It was a beautiful Sunday morning. I was visiting my son in Santa Cruz, California. We had lived a number of years in this paradise. I missed driving Route 1, which is so scenic, it almost can’t be true.
I like to visit Half Moon Bay every time I am in Santa Cruz because I LOVE a pastry shop that has my very favorite Bienenstich (Bee Stung Cake) pastry. https://en.wikipedia.org/wiki/Bienenstich
I was very much looking forward to my pastry and, of course, an unbelievable ride with the sun shining on the waves of the Pacific Ocean on my left. Because of the curving road, I could see the silvery waves rising and falling as I drove. A true paradise on earth.
In the distance, I could see an accident on the ocean side of the street. A police car faced a car and a body on the street next to a tangled bicycle. A traffic jam was starting on both sides of the street. I know that bicyclists flock to this road because of its exhilarating breeze and unbelievable ocean view. I drove on the right-hand side of the tragic scene and waited in line with other motorists. The accident must have happened only a few minutes ago, because I was near the front of the line. The police must have been waiting for an ambulance. I heard the ambulance’s screeching horn at a distance getting closer.
The driver must have been distracted by his mobile phone, and hit the bicyclist. The next day I read about the tragic fatality with gory details.
Why should this happen?
Familiarity breeds contempt. We are so used to driving, we discount the danger of a fatal accident. Take a few seconds, when you want to start the engine, to reflect that you might kill someone with the weapon you are about to start.
How horrible would you feel for your entire life, knowing that you killed another human being who was someone’s daughter or son, sister or brother, or mother or father? The dying person’s face will haunt you. And what was it all about? Someone called or sent a message or a selfie or a video that you could have waited to view.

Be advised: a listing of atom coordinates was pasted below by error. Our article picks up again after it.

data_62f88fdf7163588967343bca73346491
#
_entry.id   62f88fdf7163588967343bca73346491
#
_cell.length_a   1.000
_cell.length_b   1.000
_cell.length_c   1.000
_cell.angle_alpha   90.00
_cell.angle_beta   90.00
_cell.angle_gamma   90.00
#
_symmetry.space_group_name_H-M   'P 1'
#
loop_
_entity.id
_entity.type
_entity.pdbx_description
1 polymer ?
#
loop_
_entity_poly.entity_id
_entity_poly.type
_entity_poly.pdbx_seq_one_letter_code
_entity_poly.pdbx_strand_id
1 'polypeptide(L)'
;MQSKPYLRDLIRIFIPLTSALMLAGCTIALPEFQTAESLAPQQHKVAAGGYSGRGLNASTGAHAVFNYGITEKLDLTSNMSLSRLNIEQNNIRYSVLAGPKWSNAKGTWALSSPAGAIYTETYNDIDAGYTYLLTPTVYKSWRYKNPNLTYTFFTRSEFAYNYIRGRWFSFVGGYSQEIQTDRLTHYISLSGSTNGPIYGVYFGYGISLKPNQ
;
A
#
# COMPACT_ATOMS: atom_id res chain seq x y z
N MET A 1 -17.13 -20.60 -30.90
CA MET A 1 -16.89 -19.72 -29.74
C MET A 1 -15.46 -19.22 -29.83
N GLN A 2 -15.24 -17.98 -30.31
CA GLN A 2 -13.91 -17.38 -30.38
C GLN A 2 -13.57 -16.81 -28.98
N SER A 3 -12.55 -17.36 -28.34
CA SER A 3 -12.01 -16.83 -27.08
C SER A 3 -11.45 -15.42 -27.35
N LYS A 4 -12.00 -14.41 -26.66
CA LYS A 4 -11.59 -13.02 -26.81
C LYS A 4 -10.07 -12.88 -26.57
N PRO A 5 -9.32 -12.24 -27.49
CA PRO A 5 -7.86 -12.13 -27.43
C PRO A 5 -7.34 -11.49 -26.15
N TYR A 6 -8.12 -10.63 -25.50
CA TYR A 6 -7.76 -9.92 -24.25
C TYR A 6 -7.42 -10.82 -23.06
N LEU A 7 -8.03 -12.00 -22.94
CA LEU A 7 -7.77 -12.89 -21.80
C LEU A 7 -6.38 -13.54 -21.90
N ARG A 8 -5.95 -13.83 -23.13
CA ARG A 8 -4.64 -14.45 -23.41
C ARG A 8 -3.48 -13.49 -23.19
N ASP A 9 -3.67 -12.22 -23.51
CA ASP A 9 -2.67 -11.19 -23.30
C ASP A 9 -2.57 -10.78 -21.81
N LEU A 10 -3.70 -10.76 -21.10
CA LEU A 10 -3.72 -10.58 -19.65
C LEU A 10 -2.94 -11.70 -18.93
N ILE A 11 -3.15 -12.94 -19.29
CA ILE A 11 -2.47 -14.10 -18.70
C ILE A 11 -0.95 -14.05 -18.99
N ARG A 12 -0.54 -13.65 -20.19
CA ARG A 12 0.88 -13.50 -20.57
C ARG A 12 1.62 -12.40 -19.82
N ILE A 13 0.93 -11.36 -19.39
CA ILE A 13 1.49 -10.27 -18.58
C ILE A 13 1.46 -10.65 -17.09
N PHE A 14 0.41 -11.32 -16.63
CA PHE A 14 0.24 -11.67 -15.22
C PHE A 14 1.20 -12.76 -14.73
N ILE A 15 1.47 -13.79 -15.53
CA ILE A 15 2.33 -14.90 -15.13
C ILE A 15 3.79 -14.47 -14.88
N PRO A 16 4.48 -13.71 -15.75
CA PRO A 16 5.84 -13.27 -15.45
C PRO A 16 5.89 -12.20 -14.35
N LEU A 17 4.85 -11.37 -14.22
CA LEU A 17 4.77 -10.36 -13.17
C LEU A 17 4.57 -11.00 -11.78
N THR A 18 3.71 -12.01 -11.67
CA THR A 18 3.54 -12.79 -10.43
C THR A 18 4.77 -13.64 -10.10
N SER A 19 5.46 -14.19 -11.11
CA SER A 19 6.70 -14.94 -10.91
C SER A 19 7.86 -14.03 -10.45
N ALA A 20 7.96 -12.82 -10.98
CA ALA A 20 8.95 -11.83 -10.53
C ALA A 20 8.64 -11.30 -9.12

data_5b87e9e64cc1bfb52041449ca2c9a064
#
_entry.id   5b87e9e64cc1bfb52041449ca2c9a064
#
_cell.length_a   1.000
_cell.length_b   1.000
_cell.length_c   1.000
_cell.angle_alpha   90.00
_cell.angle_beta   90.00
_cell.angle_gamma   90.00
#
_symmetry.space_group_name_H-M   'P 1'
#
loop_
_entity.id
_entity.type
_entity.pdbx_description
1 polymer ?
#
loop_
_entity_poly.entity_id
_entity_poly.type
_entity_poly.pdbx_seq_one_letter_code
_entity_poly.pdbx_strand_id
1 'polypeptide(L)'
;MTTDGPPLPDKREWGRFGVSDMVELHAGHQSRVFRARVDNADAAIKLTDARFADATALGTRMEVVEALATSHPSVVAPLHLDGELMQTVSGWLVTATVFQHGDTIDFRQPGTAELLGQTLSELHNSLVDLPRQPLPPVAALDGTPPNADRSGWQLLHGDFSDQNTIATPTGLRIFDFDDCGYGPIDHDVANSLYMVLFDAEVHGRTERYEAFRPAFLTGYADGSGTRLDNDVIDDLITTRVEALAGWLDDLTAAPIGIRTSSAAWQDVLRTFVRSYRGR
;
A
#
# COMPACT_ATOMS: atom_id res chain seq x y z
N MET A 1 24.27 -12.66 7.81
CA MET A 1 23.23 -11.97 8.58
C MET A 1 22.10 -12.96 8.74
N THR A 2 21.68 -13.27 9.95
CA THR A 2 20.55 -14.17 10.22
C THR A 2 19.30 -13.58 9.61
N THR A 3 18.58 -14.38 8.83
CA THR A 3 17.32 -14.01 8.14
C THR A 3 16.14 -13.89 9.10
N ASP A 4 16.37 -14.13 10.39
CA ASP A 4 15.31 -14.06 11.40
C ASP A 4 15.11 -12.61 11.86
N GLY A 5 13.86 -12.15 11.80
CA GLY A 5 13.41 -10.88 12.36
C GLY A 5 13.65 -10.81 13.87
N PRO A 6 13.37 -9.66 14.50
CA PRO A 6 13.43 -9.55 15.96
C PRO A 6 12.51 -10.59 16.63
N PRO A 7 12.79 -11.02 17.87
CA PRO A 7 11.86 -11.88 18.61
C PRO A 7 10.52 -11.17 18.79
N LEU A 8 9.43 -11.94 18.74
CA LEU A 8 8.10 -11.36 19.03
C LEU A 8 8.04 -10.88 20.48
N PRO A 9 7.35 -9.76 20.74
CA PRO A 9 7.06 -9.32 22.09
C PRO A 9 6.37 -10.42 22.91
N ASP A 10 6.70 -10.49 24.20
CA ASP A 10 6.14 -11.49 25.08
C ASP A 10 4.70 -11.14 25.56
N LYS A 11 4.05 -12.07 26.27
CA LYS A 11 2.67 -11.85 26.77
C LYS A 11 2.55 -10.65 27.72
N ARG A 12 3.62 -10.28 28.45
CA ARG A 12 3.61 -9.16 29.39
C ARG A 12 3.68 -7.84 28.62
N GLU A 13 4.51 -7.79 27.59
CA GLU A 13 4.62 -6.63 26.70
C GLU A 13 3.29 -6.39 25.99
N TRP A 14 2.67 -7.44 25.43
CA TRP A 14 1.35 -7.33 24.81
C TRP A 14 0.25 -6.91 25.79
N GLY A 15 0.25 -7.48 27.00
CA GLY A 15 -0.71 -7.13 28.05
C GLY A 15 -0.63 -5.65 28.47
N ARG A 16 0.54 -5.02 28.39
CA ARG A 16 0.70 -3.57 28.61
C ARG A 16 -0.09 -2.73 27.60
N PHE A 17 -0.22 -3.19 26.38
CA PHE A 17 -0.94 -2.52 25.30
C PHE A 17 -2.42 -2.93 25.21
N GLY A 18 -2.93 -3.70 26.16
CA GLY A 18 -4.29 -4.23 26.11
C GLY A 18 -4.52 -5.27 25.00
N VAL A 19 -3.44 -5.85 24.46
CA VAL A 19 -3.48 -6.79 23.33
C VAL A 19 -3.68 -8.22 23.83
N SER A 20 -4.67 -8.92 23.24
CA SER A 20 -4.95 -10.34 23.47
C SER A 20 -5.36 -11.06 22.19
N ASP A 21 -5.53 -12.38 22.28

We as a society have reached a stage of addiction with mobile phones, similar to an addiction to nicotine, alcohol, or drugs.
US Road fatalities were decreasing – until——
For a couple of decades, US road fatalities were deceasing in spite of an increased number of cars on the road. According to Bloomberg’s report, road fatalities have increased 14.4% over the past two years. Other variables such as distance driven and speed limits haven’t changed. http://bloombg.org/2iKh7pV
Mobile phones (dumb and smart) is a new variable that has entered the multivariate analysis. With smart phones, you can key in messages, and enter user IDs and passwords to view photos and websites. That means that your eyes and brain can be distracted from driving for several seconds. According to the National Highway Transportation Association (NHTSA), pedestrian fatalities have increased, even though more and more pedestrians are becoming car drivers. According to San Francisco start up Zendrive, in a study of 3 million drivers, phones were used during 88% of trips. https://www.zendrive.com/
U.S. Federal data shows that every day, 8 people are killed and more than 1,000 are injured because of distracted driving. And on any given day, around 660,000 people are on their cell phones or other electronic devices while driving. Most states in the US ban cell phone use by new drivers, but only 14 have rules against all drivers using hand-held devices.
What actions should be taken? One of my colleagues and I will be covering more of the issues around this reckless behavior and some suggestions towards:
Drivers should be held accountable. Not cars. firstname.lastname@example.org